This study did not look at response of tGES to pain, except as part of a larger symptoms spectrum. However, a recent report did examine pain, in relation to neuropathic changes in the GI tract, and found that some patients with abdominal pain do respond well to tGES.20 We also did not measure use of pro-kinetic or anti-emetic drug before and after tGES implantation, which may be a surrogate marker, along with TSS, to discern patient symptomatology.

There are 3 main limitations to our study. First, the gastric emptying studies performed previously in healthy volunteers as well our patients were limited to solid gastric emptying. Diagnostic criteria based on liquid or liquid-plus-solid gastric emptying may have influenced the proportion of patients classified as rapid. Secondly, the response to tGES in our patients was determined on the basis of an un-blinded study design. A sham controlled study may have yielded different results in any of the sub-groups (delayed, rapid, or normal) that were studied. A significant benefit our patients experienced may have been from a placebo effect. Our patients may have had a significant psychiatric history contributing to their perceived symptoms; however no psychiatric history was obtained nor were any psychotropic medicine screened. Lastly, this study looked at only temporary GES and not permanent. In prior trials temporary GES predicted improvement with permanent GES and tGES has been validated using a double- masked crossover study.10,21

Notwithstanding these limitations, our study demonstrated that temporary endoscopic GES is an effective therapy for gastroparesis and GLS. We also demonstrated a new possible entity of GLS categorized by RGE. Our research in a diverse patient population has shown that GES may be effective in normalizing gastric emptying, as well as significantly decreasing symptoms, for patients with gastroparesis and GLS who have failed traditional medical therapy. Larger controlled trials are now needed to test these findings.

Figures
Fig. 1. Study design. GS, gastric scintigraphy; TSS, total symptoms score; tGES, temporary gastric electrical stimulation.
Fig. 2. Gastric retention rates, after insertion of temporary gastric electrical stimulation in delayed, normal, and rapid patients. GS, gastric scintigraphy; TSS, total symptom score; tGES, temporary gastric electrical stimulation. **P < 0.01, ***P < 0.001.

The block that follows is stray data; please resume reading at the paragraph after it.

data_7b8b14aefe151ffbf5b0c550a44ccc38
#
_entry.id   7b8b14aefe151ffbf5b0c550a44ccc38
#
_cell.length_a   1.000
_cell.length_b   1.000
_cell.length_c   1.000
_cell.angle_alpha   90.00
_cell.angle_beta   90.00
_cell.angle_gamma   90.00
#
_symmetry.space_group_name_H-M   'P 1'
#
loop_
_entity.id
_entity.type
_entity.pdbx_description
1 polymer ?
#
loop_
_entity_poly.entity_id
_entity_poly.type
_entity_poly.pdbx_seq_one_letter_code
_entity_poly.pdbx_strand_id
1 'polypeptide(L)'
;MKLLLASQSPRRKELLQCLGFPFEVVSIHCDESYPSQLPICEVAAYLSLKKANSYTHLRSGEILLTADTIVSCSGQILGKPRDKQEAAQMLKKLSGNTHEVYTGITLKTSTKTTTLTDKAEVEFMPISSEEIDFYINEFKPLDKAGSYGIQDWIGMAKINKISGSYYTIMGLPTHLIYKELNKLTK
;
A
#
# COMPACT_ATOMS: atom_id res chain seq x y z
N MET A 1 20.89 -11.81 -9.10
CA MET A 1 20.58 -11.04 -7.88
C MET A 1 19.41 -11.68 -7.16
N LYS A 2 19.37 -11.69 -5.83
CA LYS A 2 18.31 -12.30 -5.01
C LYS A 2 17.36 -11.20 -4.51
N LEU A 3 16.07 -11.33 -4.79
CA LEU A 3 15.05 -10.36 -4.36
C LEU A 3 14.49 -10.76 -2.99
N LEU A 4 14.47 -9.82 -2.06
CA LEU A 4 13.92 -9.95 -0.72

Fig. 3. Symptoms after insertion of temporary gastric electrical stimulation in delayed, normal, and rapid patients. ***P < 0.001
Tables

Re-analysis of Normal Control Data Including Area Under the Curve, Total Gastric Emptying Test

Time (hr)No.5th percentile AUC (%-hr)10th percentile AUC (%-hr)Gastric retention

Mean5th percentile (%)10th percentile (%)
112366.168.564.932.037.0
212386.391.126.93.86.4
412390.8102.72.90.00.0
TGE38.247.3

TGE, total gastric emptying.


Comparison of Gastric Emptying Test, Total Gastric Emptying, and Area Under the Curve for Rapid Gastric Emptying in Sample of 451 Patients

CriteriaAB
1 hr GET < 32% (5th percentile)230
1 hr GET < 37% (10th percentile)420
2 hr GET < 3.8% (5th percentile)185
2 hr GET < 6.4% (10th percentile)248
TGE, 4 hr, < 38.2% (5th percentile)160
TGE, 4 hr, < 47.3% (10th percentile)252
AUC, 1 hr, < 66.1 (5th percentile)250
AUC, 1 hr, < 68.5 (10th percentile)420
AUC, 2 hr, < 86.3 (5th percentile)200
AUC, 2 hr, < 91.1 (10th percentile)331
AUC, 4 hr, < 90.8 (5th percentile)150
AUC, 4 hr, < 102.7 (10th percentile)306

GET, gastric emptying test; TGE, total gastric emptying; AUC, area under the curve.


Inclusion and Exclusion Criteria for Humanitarian Use Device

Inclusion Criteria

Patients’ gastroparesis symptoms of diabetic, surgically related or idiopathic etiology
Patients aged 18?70 years old
Symptoms of gastroparesis for ≥ 1 year
Refractory or intolerant to prokinetic drug classes (cholinergic agonists, motilin receptor agonists, dopamine receptor antagonists)
Refractory or intolerant to antiemetic drug classes (antihistamines and phenothiazines, serotonin receptor antagonists, dopamine receptor antagonists)
Chronic vomiting or nausea or severe dyspepsia like syndrome consistent with gastroparesis irrespective of gastric emptying test (GET) values

Exclusion Criteria

Non-candidates for endoscopic or surgical procedures and/or anesthesia due to physical or mental conditions
Pregnancy


Baseline Characteristics of 551 Consecutive Patients With Gastroparesis Symptomatology and of 451 Patients Undergoing Gastric Emptying Test

VariableAll patients (N = 551)Normal (n = 137) ∑451Delayed (n = 273) ∑451Rapid (n = 42) ∑451




N%N%N%N%
DemographicsMale11020272053191536
White4488111584221813174
Diabetics16931443294341126
Idiopathic320587958150552457
Post surgical38785.8228.137.1
Age (mean ± SD)47.4 ± 4.346.7 ± 14.947.6 ± 14.349.1 ± 14.2
Symptom ScoresVomiting2.41.52.41.42.41.32.11.3
Nausea3.31.03.40.93.40.83.11.0
Anorexia early satiety3.01.23.11.13.01.12.81.2
Bloating2.81.33.01.12.91.12.71.4
Abdominal pain3.01.23.01.23.01.12.81.4
Total symptoms score14.53.714.93.414.63.313.44.1
GET measurements (N = 451)Gastric emptying test 1 hour (% remaining)67.421.459.613.877.815.325.211.8
Gastric emptying test 2 hour45.325.428.713.759.120.810.27.7
Gastric emptying test 4 hour23.324.14.93.135.724.03.53.5
Gastric emptying test total time13665.993.225.7172.655.338.920.1

GET, gastric emptying test.